A Multithreaded Problem
Multithreaded problems abound in the field of network management. This isn’t surprising when you consider the importance of remote entity configuration in network management. One easily understood example of such a configuration concerns the problem of device software upload/download.
If you’ve read some of my previous articles, you might remember Figure 1, which depicts a simplified service provider network. Each of the devices in the upper part of Figure 1 plays a role in the services offered by the overall network. What does this mean? Well, basically the network in totality offers services such as voice over IP (Internet telephony) and data transport (email, file services, web access, and so on). The various packet streams associated with the network services are illustrated in the upper-left side of Figure 1.
Figure 1 A managed network.
The network fulfils the service portfolio by transporting the packets arriving at its boundaries (for example, the routers R1, R2, R5, and so forth). Different packets (or packet streams) arriving at the network edges may be provided with higher levels of service than are provided to other packets (or packet streams). Packets pushed across the entity LSP123 in Figure 1 may receive intentionally different service levels; for example, packet X may be transported across LSP123 more quickly than packet Y.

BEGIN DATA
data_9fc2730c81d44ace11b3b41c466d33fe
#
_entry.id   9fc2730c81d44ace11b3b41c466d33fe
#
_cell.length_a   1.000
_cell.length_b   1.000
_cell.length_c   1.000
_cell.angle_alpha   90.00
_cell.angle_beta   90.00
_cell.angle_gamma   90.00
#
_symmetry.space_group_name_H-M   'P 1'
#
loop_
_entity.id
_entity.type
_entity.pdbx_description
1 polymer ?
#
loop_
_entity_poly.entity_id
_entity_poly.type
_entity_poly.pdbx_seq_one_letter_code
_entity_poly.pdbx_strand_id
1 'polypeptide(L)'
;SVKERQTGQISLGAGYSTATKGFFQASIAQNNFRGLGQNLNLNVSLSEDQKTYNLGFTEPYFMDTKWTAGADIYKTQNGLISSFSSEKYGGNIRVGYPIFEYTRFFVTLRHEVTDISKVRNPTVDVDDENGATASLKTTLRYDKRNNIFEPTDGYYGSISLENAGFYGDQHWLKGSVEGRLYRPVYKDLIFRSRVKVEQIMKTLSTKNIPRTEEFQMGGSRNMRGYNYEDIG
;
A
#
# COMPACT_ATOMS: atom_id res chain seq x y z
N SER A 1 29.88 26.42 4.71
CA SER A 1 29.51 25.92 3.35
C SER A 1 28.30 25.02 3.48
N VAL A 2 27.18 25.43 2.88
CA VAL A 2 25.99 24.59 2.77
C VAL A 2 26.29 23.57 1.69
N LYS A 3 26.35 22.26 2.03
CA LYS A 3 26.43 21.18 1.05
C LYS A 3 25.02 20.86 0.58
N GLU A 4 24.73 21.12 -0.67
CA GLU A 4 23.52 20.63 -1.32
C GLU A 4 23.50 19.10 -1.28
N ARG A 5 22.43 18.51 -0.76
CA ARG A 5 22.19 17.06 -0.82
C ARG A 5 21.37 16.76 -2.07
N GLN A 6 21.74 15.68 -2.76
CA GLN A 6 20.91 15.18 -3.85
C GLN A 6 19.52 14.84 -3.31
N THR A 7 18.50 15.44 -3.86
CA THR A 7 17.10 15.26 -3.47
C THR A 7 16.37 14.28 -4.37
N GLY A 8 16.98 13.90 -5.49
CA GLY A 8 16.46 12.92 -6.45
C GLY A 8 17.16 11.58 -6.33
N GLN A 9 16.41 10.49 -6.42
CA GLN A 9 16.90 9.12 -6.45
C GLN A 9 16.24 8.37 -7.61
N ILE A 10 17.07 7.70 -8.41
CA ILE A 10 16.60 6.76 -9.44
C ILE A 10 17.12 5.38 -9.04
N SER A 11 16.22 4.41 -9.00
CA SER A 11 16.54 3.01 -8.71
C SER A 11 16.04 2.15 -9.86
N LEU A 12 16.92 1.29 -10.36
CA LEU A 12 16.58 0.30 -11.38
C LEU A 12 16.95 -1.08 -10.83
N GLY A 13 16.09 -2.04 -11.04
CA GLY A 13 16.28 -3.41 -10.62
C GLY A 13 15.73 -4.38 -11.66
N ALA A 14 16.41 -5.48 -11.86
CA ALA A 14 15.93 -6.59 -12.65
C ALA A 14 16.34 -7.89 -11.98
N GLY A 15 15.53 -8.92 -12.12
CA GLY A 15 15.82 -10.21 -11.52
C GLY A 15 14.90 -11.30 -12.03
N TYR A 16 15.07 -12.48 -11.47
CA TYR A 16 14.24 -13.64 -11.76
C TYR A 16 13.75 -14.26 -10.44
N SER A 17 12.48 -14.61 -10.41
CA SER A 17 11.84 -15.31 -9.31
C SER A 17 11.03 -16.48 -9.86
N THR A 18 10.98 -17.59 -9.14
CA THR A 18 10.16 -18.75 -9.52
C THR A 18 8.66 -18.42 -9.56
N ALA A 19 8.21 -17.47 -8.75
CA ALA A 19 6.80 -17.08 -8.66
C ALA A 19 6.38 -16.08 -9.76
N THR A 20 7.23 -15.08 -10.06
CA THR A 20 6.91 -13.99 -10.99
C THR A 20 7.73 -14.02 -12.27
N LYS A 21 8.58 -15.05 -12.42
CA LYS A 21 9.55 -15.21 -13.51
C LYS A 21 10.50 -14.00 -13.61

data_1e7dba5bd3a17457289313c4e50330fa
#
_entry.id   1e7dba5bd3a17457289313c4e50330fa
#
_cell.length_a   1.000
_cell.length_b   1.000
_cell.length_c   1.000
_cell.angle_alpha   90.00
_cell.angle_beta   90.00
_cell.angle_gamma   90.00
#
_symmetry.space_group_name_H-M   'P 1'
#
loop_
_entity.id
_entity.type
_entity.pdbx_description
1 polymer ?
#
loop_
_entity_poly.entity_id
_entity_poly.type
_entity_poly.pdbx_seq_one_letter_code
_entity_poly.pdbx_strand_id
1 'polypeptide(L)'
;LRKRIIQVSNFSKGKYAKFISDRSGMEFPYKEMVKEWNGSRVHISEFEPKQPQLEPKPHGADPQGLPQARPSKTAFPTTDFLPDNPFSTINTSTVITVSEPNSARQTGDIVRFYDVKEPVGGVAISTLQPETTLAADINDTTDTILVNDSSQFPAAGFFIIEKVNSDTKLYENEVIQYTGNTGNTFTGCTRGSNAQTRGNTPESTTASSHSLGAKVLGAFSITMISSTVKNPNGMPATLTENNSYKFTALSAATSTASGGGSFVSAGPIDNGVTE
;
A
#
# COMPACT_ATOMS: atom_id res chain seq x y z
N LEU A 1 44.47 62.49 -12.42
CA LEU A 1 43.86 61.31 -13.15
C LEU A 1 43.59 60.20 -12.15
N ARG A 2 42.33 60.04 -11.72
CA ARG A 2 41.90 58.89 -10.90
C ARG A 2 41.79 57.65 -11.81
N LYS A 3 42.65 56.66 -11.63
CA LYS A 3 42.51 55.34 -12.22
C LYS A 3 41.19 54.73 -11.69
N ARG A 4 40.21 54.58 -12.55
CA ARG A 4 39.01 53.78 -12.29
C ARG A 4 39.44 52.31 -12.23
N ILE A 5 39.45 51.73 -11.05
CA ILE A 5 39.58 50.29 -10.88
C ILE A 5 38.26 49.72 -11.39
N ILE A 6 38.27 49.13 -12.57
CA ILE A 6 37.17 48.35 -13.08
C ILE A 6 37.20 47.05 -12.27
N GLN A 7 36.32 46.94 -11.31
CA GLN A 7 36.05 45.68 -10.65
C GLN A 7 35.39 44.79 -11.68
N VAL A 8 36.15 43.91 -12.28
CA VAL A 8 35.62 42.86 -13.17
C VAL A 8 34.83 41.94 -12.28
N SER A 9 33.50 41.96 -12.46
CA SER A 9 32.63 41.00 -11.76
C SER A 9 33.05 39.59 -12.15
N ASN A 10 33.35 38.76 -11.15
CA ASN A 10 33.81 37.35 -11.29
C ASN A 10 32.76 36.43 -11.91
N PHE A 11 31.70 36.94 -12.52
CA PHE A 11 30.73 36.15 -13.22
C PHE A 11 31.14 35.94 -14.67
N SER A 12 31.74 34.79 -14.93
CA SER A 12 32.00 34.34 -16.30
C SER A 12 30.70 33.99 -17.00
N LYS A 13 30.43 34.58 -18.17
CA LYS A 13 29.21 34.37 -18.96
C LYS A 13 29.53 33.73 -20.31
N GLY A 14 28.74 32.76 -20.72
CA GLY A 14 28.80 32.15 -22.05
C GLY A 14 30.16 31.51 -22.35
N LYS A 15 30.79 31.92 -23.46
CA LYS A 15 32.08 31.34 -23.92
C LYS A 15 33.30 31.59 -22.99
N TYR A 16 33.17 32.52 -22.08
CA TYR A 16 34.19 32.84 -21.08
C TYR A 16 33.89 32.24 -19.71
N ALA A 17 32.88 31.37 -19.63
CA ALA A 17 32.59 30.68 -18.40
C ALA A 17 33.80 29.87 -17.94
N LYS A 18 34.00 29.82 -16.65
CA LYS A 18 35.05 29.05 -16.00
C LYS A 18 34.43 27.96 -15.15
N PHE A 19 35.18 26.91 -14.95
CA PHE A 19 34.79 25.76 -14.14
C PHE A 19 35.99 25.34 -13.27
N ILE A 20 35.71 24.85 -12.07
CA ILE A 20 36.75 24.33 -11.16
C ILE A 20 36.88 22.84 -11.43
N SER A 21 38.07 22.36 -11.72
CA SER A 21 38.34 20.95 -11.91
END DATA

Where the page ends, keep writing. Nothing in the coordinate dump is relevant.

All of the magic of modern networking ultimately is achieved by way of the software and configuration data on the devices inside the network. (If you want to read more about the technologies in Figure 1 and the associated network management techniques, see my book Network Management, MIBs and MPLS: Principles, Design and Implementation.)
Our problem concerns software upload—updating the software (or firmware) on the devices in Figure 1. In many such networks, the issue of software upload is handled by the network management system (NMS) illustrated schematically in Figure 1. Typically, the NMS has a GUI representation of each device in the network, and it’s the possible to interact with the underlying device by using some type of GUI menu.
An easy way to think about this mechanism is to imagine Client 1 in Figure 1 viewing a GUI map of the network. The user of Client 1 decides to view the firmware version on one of the network devices (such as router R1). On seeing the firmware version, the user decides to upgrade the device to a more recent firmware revision. That’s our use case for the device firmware upload.